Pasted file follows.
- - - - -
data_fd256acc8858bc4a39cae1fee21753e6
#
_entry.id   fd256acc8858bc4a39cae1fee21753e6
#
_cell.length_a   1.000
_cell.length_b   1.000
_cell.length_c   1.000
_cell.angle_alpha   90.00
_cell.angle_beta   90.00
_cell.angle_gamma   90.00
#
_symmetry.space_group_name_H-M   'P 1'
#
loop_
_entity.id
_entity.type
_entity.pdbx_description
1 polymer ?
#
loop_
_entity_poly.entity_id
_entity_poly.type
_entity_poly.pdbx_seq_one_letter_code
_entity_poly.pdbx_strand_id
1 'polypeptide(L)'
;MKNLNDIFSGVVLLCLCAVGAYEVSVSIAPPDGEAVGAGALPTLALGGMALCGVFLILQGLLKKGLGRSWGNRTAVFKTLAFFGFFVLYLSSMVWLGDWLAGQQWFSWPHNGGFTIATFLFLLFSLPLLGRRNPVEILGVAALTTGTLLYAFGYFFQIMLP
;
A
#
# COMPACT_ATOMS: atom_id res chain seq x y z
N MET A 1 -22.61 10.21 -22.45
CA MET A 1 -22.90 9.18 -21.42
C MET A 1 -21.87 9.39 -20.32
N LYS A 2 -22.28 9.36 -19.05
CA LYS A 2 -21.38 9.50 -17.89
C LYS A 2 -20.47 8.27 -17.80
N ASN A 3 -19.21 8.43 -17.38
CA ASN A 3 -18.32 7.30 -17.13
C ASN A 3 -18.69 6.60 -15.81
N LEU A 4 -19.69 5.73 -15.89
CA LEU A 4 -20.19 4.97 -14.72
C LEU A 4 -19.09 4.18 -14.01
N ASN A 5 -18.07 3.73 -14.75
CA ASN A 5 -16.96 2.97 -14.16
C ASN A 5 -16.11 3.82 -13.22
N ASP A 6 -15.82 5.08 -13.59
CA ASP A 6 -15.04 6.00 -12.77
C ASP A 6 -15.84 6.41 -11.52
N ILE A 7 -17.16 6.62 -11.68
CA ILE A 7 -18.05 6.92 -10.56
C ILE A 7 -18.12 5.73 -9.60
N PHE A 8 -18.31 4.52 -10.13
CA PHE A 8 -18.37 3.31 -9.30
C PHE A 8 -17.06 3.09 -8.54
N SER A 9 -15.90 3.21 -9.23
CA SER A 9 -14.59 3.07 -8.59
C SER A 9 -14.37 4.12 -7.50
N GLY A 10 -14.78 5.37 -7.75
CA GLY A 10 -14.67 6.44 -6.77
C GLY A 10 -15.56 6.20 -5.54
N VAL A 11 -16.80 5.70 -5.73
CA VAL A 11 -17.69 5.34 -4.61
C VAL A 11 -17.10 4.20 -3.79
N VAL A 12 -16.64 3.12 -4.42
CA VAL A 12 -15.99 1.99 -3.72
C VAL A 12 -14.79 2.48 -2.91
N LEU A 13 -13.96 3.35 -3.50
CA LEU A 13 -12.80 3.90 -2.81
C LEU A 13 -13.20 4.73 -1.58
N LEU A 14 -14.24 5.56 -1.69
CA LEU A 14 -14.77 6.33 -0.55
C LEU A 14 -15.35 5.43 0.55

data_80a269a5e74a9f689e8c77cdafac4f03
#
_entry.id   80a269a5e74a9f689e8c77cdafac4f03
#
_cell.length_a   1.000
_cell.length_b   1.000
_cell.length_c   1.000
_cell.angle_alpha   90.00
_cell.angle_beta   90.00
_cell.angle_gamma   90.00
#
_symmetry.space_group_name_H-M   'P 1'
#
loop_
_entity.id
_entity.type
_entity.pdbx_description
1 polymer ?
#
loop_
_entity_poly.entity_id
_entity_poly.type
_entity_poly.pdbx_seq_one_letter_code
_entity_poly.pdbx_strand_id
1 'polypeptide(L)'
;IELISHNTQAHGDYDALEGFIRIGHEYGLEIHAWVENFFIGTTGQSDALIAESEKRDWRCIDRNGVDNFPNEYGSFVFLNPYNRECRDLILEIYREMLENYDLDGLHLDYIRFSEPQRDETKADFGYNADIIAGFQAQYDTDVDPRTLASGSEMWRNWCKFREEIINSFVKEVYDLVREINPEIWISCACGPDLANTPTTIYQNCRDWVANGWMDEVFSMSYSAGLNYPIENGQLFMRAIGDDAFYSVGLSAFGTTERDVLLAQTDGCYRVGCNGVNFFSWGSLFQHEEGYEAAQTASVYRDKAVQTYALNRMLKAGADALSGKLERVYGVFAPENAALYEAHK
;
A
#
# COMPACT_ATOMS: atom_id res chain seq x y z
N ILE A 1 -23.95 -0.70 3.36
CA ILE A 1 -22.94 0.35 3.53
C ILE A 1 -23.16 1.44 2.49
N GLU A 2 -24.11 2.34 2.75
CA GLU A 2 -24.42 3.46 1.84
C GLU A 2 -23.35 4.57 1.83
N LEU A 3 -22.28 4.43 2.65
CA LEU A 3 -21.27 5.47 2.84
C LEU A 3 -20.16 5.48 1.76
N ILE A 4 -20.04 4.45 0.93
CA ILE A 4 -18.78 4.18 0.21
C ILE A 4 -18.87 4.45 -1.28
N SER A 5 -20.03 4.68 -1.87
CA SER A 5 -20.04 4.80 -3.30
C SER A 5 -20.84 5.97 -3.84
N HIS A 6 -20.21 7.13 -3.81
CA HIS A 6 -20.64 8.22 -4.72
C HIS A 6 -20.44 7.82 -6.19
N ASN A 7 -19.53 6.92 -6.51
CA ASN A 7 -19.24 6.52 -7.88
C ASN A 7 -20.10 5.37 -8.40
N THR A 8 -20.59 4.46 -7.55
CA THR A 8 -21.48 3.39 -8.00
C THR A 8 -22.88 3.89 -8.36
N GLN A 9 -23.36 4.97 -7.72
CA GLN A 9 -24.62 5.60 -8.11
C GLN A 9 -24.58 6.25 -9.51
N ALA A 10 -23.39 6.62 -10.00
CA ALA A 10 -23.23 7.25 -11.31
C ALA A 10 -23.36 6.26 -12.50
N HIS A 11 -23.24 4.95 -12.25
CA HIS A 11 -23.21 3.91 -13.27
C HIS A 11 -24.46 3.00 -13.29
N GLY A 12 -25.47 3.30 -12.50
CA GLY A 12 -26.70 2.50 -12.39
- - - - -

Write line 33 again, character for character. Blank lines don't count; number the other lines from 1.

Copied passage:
C MET A 1 -21.87 9.39 -20.32